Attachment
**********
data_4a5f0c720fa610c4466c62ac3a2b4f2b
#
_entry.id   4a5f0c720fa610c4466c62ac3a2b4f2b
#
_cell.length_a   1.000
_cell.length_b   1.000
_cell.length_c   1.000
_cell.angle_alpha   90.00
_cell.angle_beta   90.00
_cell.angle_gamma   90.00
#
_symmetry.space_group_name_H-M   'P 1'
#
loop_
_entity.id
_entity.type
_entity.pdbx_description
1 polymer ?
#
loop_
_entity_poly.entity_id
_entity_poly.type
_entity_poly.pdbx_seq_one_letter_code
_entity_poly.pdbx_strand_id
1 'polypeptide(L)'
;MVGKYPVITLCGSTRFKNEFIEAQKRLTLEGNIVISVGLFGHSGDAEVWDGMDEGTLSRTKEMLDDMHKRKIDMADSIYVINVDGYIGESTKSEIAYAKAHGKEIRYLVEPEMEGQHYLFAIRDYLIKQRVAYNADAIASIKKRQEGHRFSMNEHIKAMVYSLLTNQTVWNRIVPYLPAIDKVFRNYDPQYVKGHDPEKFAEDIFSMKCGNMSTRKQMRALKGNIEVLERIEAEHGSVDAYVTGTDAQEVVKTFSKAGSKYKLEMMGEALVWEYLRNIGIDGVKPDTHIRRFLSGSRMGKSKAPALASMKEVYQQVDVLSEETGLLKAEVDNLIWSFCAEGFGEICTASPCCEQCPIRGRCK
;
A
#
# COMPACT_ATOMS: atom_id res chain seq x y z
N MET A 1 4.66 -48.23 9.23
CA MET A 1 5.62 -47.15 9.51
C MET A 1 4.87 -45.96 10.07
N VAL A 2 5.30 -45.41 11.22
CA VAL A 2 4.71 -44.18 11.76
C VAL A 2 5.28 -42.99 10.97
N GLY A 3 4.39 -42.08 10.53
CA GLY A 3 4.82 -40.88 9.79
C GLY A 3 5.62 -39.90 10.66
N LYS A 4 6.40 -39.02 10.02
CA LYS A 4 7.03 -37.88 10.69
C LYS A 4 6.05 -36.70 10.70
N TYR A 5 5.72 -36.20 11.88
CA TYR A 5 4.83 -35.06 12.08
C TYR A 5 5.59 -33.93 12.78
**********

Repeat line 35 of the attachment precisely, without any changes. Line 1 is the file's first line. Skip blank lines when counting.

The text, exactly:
CA VAL A 2 4.71 -44.18 11.76